New-crop wheat falls further in CWB PROs

Large global stocks of milling wheat and durum have again pressured the Canadian Wheat Board’s price outlooks lower for the 2010-11 crop year.

The CWB on Thursday cut its monthly pool return outlook (PRO) values for all grades of milling wheat by $7 per tonne from March levels, and trimmed most durum values by $2 per tonne.

PRO values for 2010-11 malting barley and Pool A feed barley, and for 2009-10 Pool B feed barley, were unchanged.

Wheat prices are expected to remain constrained by large global stocks in the 2010-11 marketing year, with world production expected to exceed demand, the board said in its outlook Thursday.

“The net effect is that ending stocks are forecast to increase from 196 million tonnes to roughly 207 million tonnes.”

“Outside factors” both within and outside the ag commodity complex will continue to affect wheat going forward. Wheat prices are expected to get some direction from commodities such as corn and soybeans, and U.S. corn is “off to a tremendous start.”

Other factors brought to bear on wheat will include crude oil prices and the general macroeconomic climate, both of which “have tended to be positive,” the board said.

Crude oil prices are still over $80 per barrel and index funds and speculative commodity funds are still active in the wheat pits, cushioning the impact of bearish fundamentals on wheat futures, the CWB said.

Offsetting those positives is the Canadian dollar, which still hovers near parity with the U.S. greenback, which in turn remains strong against the euro, making European wheat more competitive in Asia and Latin America.

On the other hand, the CWB said, reports that China may allow its currency more leeway to “float” could bolster commodity prices.

The board noted it has just started pricing for the expected 2010-11 crop year deliveries of wheat, with less than one per cent priced. It expects its wheat pricing level to reach about 25 per cent by the end of September.

The $7 per tonne reduction in April 2010-11 PRO values leaves No. 1 Canada Western Red Spring (CWRS), 14.5 per cent protein, at $224 per tonne ($6.10 per bushel); No. 3 CWRS at $182 per tonne ($4.95/bu.); No. 1 CW Red Winter (CWRW) at $181 ($4.93/bu.); and CW Feed at $138 ($3.76/bu.).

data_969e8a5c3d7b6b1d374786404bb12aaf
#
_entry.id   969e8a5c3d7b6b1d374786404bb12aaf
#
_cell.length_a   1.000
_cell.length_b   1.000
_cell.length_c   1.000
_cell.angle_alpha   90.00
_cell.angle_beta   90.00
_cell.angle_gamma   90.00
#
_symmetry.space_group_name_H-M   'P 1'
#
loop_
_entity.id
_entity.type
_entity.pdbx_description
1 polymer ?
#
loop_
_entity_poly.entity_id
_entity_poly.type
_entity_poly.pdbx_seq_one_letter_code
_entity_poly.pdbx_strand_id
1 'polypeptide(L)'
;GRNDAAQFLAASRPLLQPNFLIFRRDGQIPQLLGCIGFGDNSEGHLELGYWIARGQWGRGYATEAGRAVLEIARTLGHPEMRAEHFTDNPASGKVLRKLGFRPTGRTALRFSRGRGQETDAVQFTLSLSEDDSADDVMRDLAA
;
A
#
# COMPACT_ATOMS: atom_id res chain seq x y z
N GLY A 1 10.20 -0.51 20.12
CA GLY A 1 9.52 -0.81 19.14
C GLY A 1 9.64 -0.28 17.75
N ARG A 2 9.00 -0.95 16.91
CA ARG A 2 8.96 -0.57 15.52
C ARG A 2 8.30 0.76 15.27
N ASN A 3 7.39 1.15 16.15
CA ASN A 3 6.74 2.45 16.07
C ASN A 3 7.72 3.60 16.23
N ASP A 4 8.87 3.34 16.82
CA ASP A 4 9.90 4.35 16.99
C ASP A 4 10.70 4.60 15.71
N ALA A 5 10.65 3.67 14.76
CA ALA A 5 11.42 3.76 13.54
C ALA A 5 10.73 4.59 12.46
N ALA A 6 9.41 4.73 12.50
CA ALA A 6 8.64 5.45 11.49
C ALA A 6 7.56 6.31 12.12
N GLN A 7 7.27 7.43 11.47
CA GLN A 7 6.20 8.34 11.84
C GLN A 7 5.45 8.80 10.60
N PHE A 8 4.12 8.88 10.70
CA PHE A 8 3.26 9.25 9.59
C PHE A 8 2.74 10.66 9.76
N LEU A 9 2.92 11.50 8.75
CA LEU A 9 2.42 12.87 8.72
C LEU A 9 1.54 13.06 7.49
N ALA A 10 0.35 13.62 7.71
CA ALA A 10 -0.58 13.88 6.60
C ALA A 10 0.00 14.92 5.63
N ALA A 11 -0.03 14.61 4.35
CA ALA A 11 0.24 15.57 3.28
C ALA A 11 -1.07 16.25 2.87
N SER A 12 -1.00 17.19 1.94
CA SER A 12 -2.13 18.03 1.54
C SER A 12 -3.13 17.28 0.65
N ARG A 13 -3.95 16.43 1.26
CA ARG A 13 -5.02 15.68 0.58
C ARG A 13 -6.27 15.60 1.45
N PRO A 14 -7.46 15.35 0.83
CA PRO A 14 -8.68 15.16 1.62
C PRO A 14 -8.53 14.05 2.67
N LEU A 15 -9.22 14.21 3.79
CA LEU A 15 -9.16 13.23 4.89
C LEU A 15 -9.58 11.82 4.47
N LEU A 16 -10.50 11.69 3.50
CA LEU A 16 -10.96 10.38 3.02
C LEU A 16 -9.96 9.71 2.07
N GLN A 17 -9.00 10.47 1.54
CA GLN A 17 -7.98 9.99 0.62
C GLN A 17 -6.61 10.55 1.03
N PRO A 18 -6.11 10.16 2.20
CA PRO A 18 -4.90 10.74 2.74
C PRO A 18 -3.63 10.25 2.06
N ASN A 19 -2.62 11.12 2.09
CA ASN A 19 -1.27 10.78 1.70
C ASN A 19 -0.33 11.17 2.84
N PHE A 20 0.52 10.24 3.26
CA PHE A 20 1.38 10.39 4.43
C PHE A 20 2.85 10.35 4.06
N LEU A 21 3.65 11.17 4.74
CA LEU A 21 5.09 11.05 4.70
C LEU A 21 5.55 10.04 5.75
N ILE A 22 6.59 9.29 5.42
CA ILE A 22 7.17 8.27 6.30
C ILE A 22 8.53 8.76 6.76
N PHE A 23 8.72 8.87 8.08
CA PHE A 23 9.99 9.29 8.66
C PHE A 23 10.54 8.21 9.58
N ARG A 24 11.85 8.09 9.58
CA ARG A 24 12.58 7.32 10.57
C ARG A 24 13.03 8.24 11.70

U.S. durum supports

Durum beginning stocks worldwide are now expected to reach 7.4 million tonnes, five million of which are in the major exporting nations, offsetting an expected 2.7 million-tonne drop in world durum production, the CWB said. Global demand is expected to drop by 700,000 tonnes.

Canadian durum acres are expected to drop by near 25 per cent, the board said, but U.S. durum area is not expected to decline, due to government support programs that insulate U.S. durum growers from the market price.

The U.S. Department of Agriculture (USDA) released its loan rates Tuesday for all ag commodities, the CWB said, and the durum rate for North Dakota exceeded $6/bu., even though the current elevator price is just over $3/bu.

Thus, the board said, “a farmer in North Dakota, when deciding between durum and spring wheat (with a loan rate below $4/bu.), will continue to plant durum.”

Most durum grades listed in the 2010-11 PRO dropped $2 per tonne, with No. 1 CW Amber Durum (CWAD), 14.5 per cent protein, at $190 ($5.17/bu.); No. 3 CWAD at $164 per tonne ($4.46/bu.); and No. 5 CWAD down $7 per tonne at $138 ($3.76/bu.).

Domestic feed

The feed barley outlook for 2010-11 sees smaller supplies and strong domestic demand, which should support Canadian domestic prices and limit the availability of feed barley available for export, the board said.

Values for No. 1 CW Pool A feed barley for 2010-11 — and for No. 1 CW Pool B feed barley for 2009-10 — remain flat at $143 per tonne ($3.11/bu.) 

Reduced barley area in Europe and North America, meanwhile, is expected to help reduce malting-grade barley supplies by the end of 2010-11, the board said.

Canada’s Prairies have seen some moisture but need more rains to ensure a good supply of quality barley, the CWB said. Moisture conditions in Australia look better as some eastern Australian farmers begin seeding their barley..

Supplies in Europe will make European-origin malting barley “a significant competitive force,” the CWB said, while the weakness of the euro has pressured the Canadian-dollar price level that can be had in world markets.

Malting barley values remain flat in the April 2010-11 PRO at $200 per tonne ($4.35/bu.) for Select CW two-row and $182 ($3.96/bu.) for Select CW six-row.

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